Also, in the open source world its very common for multiple companies to put effort into the same software projects as a way of reducing their development costs and improving the quality and sustainability of the software. I can’t think offhand of any examples of education organisations collaborating on designing materials on a larger scale – for example, cooperating to build a complete course.
Generally, the kind of open source activity OER most often resembles is the “code dump” where an organisation sticks an open license on something it has essentially abandoned. Instead, OER needs to be about open cooperation and open process right from the moment an idea for a resource occurs.
Admittedly, the most popular forms of OER today tend to be things like individual photos, powerpoint slides, and podcasts. That may partly be because there is not an open content creation culture that makes bigger pieces easier to produce.
Many OERs are distributed without any sort of “source code”. In this respect, license aside, they don’t resemble open source software so much as “freeware” distributed as executables you can’t easily pick apart and modify.
Distributing the original components of a resource makes it much easier to modify and improve. For example, where the resource is in a composite format such as a PDF, eBook or slideshow, provide all the embedded images separately too, in their original resolution, or in their original editable forms for illustrations. For documents, provide the original layout files from the DPT software used to produce them (but see also point 5).
Even where an OER is a single photo, it doesn’t hurt to distribute the original raw image as well as the final optimised version. Likewise for a podcast or video the original lossless recordings can be made available, as individual clips suitable for re-editing.
Without “source code”, resources are hard to modify and improve upon.
So far, OER infrastructure has mostly been about building repositories of finished artefacts but not the infrastructure for collaboratively creating artefacts in the open (wikis being an obvious exception).
I think a good starting point would be to promote GitHub as the go-to tool for managing the OER production process. (I’m not the only one to suggest this, Audrey Watters also blogged this idea)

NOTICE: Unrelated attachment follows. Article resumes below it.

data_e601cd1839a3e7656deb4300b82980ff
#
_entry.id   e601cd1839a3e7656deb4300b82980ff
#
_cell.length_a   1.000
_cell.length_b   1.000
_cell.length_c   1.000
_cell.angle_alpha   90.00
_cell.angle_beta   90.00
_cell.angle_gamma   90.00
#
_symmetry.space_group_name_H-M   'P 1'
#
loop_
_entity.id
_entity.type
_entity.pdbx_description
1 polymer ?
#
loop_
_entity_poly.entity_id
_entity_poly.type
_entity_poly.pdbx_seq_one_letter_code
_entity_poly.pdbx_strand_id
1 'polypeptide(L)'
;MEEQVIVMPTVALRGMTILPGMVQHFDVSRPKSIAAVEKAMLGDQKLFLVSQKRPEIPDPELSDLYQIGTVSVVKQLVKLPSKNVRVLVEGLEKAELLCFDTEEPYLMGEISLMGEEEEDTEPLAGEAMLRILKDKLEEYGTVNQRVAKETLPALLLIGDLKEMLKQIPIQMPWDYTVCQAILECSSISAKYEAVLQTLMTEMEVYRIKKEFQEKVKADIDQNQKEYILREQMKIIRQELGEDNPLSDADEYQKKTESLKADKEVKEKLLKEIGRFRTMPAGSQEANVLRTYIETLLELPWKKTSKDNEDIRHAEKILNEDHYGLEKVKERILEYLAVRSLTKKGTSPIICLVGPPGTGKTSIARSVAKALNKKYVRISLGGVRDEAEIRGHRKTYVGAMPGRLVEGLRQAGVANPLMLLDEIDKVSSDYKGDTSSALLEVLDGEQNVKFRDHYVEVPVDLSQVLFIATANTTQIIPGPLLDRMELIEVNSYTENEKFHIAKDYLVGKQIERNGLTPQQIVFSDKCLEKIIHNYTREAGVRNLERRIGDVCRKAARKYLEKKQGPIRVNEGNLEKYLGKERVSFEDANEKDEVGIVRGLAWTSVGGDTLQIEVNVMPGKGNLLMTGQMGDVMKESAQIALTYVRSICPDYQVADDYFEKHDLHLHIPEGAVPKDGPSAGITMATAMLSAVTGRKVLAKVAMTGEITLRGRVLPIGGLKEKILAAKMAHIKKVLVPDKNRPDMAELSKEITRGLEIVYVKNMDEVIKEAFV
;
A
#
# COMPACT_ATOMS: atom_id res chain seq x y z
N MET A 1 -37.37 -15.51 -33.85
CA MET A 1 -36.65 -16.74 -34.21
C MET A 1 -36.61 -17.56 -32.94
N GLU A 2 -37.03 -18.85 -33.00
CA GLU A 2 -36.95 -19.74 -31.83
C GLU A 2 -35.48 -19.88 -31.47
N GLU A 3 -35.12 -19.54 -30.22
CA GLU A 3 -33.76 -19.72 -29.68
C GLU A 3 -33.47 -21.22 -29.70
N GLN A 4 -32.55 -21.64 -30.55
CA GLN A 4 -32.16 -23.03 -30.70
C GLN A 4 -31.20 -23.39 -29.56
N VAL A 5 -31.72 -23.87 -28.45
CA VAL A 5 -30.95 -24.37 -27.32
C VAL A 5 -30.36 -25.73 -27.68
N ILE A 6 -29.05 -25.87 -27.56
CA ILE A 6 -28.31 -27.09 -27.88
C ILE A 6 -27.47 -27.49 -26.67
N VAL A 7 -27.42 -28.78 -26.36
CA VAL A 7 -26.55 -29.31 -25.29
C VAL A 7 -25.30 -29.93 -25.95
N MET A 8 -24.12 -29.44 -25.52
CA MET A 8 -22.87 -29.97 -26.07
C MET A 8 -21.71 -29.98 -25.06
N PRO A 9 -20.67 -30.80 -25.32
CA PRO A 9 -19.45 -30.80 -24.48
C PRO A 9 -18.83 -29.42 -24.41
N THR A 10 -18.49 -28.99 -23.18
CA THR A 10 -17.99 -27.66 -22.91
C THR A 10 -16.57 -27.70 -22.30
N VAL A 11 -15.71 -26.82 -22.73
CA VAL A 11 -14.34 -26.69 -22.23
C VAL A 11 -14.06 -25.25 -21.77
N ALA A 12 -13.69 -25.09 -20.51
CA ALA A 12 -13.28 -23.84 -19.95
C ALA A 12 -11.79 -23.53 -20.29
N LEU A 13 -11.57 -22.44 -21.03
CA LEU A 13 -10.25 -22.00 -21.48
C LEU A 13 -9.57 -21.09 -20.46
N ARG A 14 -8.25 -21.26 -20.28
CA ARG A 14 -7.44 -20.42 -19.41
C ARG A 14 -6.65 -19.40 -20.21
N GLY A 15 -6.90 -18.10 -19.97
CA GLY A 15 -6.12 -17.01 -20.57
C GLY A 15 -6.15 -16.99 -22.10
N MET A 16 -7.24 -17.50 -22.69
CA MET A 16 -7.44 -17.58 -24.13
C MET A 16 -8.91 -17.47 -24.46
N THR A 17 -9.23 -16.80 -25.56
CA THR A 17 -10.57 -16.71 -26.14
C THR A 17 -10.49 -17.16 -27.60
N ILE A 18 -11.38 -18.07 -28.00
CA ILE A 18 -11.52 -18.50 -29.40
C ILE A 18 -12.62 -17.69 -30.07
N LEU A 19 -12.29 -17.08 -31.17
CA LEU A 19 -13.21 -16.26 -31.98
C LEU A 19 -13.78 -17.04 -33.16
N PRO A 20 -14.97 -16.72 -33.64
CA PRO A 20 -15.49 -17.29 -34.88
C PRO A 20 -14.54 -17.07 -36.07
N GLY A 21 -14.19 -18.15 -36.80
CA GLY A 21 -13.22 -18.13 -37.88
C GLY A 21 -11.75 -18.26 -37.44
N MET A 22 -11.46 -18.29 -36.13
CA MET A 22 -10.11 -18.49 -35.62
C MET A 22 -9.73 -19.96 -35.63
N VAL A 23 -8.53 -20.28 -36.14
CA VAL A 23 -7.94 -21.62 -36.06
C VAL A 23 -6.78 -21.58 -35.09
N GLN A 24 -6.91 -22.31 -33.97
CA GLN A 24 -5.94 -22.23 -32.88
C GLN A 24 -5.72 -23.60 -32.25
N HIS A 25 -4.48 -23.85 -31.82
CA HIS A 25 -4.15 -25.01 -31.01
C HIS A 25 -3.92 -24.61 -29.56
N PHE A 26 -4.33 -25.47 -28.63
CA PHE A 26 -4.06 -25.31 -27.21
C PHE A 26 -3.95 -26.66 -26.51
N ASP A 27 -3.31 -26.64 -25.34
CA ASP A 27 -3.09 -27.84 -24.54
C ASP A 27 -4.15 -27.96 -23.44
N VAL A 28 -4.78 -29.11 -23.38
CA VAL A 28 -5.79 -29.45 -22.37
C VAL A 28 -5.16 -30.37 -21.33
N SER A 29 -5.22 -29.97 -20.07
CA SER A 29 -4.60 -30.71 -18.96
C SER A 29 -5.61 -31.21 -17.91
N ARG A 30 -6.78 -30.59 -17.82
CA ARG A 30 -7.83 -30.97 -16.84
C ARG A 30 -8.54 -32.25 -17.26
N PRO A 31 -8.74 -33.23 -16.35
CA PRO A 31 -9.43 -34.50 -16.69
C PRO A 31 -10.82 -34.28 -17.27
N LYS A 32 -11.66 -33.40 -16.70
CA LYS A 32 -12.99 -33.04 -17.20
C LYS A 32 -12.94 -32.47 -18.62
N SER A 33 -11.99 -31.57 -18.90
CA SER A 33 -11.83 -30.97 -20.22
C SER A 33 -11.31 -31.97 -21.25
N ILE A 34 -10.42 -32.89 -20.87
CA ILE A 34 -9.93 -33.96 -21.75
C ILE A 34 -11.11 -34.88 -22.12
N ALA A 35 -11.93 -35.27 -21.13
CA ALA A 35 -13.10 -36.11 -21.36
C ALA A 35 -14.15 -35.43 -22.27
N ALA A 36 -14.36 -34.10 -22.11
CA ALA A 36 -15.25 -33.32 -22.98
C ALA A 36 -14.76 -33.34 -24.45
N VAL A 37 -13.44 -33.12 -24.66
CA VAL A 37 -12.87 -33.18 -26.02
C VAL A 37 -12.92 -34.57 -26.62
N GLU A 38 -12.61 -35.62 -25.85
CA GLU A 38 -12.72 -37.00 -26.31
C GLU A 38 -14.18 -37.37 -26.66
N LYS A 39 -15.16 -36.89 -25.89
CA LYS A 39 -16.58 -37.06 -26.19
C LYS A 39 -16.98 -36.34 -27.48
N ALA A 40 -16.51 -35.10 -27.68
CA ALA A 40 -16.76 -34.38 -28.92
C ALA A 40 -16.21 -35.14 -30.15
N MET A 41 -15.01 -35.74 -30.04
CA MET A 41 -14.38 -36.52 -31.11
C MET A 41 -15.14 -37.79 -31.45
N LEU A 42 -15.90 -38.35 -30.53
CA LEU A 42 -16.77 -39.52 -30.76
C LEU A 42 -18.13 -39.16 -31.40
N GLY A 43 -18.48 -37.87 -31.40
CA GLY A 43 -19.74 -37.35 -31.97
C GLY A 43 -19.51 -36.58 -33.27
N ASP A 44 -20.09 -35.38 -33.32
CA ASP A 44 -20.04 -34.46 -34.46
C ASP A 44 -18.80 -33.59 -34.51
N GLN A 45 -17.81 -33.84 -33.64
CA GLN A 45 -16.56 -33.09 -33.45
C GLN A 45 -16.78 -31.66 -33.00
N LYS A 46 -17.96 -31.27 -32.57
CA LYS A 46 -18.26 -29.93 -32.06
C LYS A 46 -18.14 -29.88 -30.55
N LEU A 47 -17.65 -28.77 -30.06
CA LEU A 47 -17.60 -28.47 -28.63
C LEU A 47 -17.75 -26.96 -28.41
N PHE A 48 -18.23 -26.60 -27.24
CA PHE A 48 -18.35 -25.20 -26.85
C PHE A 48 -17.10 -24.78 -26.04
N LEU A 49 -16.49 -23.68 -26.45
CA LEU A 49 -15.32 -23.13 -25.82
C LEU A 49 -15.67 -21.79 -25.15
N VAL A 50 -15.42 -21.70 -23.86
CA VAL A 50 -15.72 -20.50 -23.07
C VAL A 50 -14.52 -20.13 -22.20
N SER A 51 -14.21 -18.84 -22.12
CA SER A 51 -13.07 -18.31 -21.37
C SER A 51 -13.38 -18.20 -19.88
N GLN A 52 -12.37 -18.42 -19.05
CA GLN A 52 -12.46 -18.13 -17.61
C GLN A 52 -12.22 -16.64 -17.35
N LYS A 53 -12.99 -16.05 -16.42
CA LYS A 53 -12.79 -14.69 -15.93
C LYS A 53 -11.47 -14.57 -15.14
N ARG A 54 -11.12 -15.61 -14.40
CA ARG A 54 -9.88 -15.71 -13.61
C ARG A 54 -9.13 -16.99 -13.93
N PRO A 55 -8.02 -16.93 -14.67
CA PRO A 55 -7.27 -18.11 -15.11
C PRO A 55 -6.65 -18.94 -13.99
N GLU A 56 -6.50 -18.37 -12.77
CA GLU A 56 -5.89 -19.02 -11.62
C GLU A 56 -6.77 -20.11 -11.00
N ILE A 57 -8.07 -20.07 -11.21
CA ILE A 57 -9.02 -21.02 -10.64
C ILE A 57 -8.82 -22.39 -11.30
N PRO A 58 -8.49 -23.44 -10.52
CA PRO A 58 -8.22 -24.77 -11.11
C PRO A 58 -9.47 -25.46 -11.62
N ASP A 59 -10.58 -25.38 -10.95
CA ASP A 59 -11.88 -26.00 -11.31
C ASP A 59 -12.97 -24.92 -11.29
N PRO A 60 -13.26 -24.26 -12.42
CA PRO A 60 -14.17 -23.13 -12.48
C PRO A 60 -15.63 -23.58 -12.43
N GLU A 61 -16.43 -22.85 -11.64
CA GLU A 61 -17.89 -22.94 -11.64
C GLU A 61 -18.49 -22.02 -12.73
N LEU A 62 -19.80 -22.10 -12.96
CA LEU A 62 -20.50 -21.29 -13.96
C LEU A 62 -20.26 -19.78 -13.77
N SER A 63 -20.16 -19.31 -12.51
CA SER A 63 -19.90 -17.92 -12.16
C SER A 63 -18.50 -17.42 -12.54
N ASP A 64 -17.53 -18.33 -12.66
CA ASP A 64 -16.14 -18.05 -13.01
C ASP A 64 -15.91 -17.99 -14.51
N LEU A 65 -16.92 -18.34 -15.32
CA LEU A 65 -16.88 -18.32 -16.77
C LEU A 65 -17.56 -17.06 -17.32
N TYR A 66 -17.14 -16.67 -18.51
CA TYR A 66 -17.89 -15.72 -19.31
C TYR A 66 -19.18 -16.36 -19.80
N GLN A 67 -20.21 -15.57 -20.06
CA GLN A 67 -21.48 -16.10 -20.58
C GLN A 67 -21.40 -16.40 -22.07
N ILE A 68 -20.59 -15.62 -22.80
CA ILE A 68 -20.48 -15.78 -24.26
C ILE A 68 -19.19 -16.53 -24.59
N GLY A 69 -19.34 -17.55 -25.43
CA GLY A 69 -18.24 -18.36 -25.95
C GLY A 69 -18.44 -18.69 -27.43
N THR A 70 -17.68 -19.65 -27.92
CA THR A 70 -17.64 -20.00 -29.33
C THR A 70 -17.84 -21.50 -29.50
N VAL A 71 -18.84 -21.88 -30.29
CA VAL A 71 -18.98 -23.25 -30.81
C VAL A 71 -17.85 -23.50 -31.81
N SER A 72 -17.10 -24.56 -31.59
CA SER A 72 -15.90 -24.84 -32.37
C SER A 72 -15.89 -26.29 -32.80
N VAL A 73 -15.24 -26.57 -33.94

Its such an easy way to create projects that are open from the outset, and has a built in mechanism for creating derivative works and contributing back improvements. It may not be the most obvious thing to use from the point of view of educators, but I think it would make it much clearer how to create OERs as an open process.
There have also been initiatives to do a sort of “GitHub for education” such as CourseFork that may fill the gap.
There has been a lot written about OER (perhaps too much!) However what there isn’t is a clear set of criteria that something must meet to be considered OER.
For Free Software we have the Four Freedoms as defined by FSF:
If a piece of software doesn’t support all of these freedoms, it cannot be called Free Software. And there is a whole army of people out there who will make your life miserable if it doesn’t and you try to pass it off as such.
Likewise, to be “open source” means to support the complete Open Source Definition published by OSI. Again, if you try to pass off a project as being open source when it doesn’t support all of the points of the definition, there are a lot of people who will be happy to point out the error of your ways. And quite possibly sue you if you misuse one of the licenses.
If it isn’t open source according to the OSI definition, or free software according to the FSF definition, it isn’t some sort of “open software”. End of. There is no grey area.
Its also worth pointing out that while there is a lot of overlap between Free Software and Open Source at a functional level, how the criteria are expressed are also fundamentally important to their respective cultures and viewpoints.
The same distinctive viewpoints or cultures that underlie Free Software vs. Open Source are also present within what might be called the “OER movement”, and there has been some discussion of the differences between what might broadly be called “open”, “free”, and “gratis” OERs which could be a starting point.
However, while there are a lot of definitions of OER floating around, there hasn’t emerged any of these kind of recognised definitions and labels – no banners to rally to for those espousing these distinctions .